Ignoring the accuracy of the initial crack-induced deflection, the loads corresponding to deflections 0.6, 0.9, 1.2, and 1.5mm were denoted as L_{0.6}, L_{09}, L_{1.2}, and L_{1.5}, respectively. Then, the bending toughness of the composite under secondary loading can be characterized by residual strength:
$RS=\frac{1}{h{{w}^{2}}}\left[ \frac{{{L}_{0.6}}+{{L}_{0.9}}+{{L}_{1.2}}+{{L}_{1.5}}}{4} \right]$ (8)
2.3 Calculation of breakage energy consumption
Figure 2 gives the displacement-load curve of the cement matrix with no fibrous tissue. It can be seen that the load of pure cement matrix quickly dropped to zero at the moment of cracking. If cracking takes place in multielement GHPFRC matrix composite, the bridging effect of fibers could quickly reduce the load, such that the matrix will not be broken or will be broken after a much longer time.
Figure 2. Displacement-load curve of pure cement matrix
Let K_{0} and Q_{0} be the deflection and energy of the block at the moment of cracking, respectively; M be the mass of the block. Then, the toughness of cement matrix can be expressed by the breakage energy consumption:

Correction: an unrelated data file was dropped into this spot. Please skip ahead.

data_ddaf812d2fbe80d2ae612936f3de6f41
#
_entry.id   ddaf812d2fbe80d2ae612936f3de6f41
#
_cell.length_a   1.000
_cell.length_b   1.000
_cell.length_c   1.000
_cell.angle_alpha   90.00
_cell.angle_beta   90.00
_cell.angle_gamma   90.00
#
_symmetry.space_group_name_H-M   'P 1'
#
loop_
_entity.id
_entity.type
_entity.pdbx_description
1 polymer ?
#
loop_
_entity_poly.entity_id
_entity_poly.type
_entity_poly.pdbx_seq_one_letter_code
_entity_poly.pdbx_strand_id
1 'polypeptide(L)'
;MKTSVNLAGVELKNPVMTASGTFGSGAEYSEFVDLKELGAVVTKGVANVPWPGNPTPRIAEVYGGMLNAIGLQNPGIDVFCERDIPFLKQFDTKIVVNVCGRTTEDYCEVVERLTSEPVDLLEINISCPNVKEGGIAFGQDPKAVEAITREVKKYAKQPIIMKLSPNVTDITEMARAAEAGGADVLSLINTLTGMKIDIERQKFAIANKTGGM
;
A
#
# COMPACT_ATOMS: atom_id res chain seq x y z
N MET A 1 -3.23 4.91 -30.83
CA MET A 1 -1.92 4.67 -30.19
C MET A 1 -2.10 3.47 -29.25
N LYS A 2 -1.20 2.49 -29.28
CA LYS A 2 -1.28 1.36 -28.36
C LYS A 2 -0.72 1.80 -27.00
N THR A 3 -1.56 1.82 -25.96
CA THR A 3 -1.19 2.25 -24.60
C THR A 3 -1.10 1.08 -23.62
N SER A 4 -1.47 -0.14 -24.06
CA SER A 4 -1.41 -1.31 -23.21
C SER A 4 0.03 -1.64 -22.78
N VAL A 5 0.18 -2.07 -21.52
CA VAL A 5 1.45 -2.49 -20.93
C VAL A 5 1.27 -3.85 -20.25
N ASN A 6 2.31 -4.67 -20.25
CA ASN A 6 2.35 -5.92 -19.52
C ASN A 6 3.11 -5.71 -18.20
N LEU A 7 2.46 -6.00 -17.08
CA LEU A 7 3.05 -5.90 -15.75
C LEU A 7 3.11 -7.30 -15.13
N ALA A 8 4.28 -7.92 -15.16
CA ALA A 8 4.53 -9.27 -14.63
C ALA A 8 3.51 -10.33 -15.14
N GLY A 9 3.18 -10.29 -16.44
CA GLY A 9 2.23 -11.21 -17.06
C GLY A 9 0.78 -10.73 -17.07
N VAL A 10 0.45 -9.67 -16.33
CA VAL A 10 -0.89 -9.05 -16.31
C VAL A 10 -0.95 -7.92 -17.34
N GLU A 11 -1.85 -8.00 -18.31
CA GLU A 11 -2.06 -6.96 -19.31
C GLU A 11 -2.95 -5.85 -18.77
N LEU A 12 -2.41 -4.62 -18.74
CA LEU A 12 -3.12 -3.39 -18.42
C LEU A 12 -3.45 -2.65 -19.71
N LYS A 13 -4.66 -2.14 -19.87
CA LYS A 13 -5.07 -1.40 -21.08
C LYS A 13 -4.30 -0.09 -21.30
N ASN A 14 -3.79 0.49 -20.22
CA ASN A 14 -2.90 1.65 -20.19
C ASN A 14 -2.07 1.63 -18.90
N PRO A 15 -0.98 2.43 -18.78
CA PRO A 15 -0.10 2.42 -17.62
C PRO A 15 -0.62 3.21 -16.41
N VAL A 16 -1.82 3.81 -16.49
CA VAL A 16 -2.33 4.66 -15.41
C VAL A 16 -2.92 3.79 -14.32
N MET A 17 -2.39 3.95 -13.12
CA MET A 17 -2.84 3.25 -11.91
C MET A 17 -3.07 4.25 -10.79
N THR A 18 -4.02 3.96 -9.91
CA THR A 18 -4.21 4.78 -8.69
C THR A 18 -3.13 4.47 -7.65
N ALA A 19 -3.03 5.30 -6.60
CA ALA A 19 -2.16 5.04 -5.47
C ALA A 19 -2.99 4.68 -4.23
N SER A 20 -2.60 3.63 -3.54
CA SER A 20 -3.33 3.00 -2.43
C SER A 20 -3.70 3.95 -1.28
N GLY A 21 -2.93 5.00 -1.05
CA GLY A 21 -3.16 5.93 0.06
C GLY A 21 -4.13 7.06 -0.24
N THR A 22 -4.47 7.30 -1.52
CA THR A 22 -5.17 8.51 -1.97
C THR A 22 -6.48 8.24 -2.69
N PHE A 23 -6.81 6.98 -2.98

${{Q}_{Fra}}=\frac{\int_{0}^{{{K}_{0}}}{q\left( K \right)d\left( K \right)+9.8M{{K}_{0}}}}{A}=\frac{{{Q}_{0}}+9.8M{{K}_{0}}}{wh}$ (9)
Table 4. Breakage energy consumptions of composites
Test number |
K_{0} |
M |
w |
h |
Q_{0} |
Calculated value |
Test value |
1 |
0.51 |
784.31 |
60 |
60 |
419.64 |
157.31 |
152.44 |
2 |
0.62 |
769.14 |
60 |
60 |
452.97 |
129.67 |
120.85 |
3 |
0.69 |
718.47 |
60 |
60 |
439.02 |
147.89 |
141.76 |
4 |
0.58 |
756.84 |
60 |
60 |
452.16 |
152.93 |
160.01 |
5 |
0.64 |
772.91 |
60 |
60 |
475.91 |
143.90 |
148.67 |
Table 4 lists the parameters of the energy consumed during composite breakage. It is intuitive that the composites with different mix ratios differed in toughness.
2.4 Calculation of impact resistance, crack resistance, and crack index